Limitations: This section should address constraints and limitations of the methodology, and the implications of these limitations for the findings, including whether and why any of the evaluation findings are inconclusive.
Results: This section should provide a clear assessment of insight of the research questions.
Synthesis, Recommendations and Lessons Learned: This is space for the evaluation team to think about the data and results, and make concrete recommendations for current or future program improvements, pull out organization lessons learned, and generally comment on data and results. Everything presented in this section should be directly linked back to the information presented in the Results section of the report
Conflicts of Interest: Disclose any conflicts of interest or the appearance of conflicts of interest, including the interest of program staff in having a successful program.
Annexes: These should include a complete file of data collection instruments in English and translations (Arabic); list of stakeholder groups with number and type of interactions; SOW, qualitative protocols developed and used, any data sets (these can be provided in electronic format), any required photos, participant profiles or other special documentation needed.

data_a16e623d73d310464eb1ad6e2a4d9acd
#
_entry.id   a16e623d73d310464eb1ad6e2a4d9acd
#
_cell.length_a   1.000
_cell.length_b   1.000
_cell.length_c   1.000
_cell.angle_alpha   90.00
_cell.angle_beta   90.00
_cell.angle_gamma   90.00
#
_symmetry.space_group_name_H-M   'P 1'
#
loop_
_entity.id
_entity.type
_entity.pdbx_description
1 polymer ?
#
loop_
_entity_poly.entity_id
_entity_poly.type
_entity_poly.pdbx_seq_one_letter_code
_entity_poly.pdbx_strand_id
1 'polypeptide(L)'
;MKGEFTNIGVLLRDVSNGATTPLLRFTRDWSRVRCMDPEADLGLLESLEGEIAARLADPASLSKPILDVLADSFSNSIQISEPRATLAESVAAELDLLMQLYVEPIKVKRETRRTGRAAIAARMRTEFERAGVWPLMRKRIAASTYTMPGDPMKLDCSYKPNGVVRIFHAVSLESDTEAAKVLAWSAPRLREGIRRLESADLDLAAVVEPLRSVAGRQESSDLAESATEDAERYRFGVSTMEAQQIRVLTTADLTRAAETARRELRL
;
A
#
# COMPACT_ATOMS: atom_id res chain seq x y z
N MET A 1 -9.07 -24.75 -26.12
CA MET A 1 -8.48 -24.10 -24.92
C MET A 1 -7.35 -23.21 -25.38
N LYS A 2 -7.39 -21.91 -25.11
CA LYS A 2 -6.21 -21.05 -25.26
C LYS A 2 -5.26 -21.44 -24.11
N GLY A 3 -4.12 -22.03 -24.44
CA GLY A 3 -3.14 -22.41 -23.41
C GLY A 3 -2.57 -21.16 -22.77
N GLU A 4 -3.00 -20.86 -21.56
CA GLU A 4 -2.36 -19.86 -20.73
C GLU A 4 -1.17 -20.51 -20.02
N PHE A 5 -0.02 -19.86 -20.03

Including COVID-19 adapted solutions
Timeframe / Schedule:
An estimated total of 31 days (Feb 16th, 2022 - April 6th, 2022) is required for this consultancy;2 days: Undertake desk review of the relevant program documents that include the Proposals, Implementation Plans, Program Implementation Reports, Mercy Corps strategy documents, and any other relevant documents by Consultant3 days: Develop an Inception Report detailing the process and methodologies to be employed to answer the evaluation questions. This should include all evaluation tools, and important time schedules for this exercise, and be presented to Mercy Corps Iraq for review and further inputs by Consultant1 day: Conduct orientation of in-country leadership to discuss expectations and logistics by Consultant, MEL team, Program team
3 days: With input from MC-IQ’s program and MEL teams, refine data collection tools and translate them to Arabic by Consultant
2 days (as it could be done remotely): Hire and train Enumerators/Surveyors; Pre-test data collection instruments by Consultant 2 days: Finalize data collection instruments by Consultant
6 days: Oversee data collection Encode and Analyze data by Consultant
2 days: Encode and Analyze data by Consultant
4 days: Prepare draft evaluation report by Consultant
2 days: Provide detailed feedback to draft report by Project team, MEL Manager, PAQ Director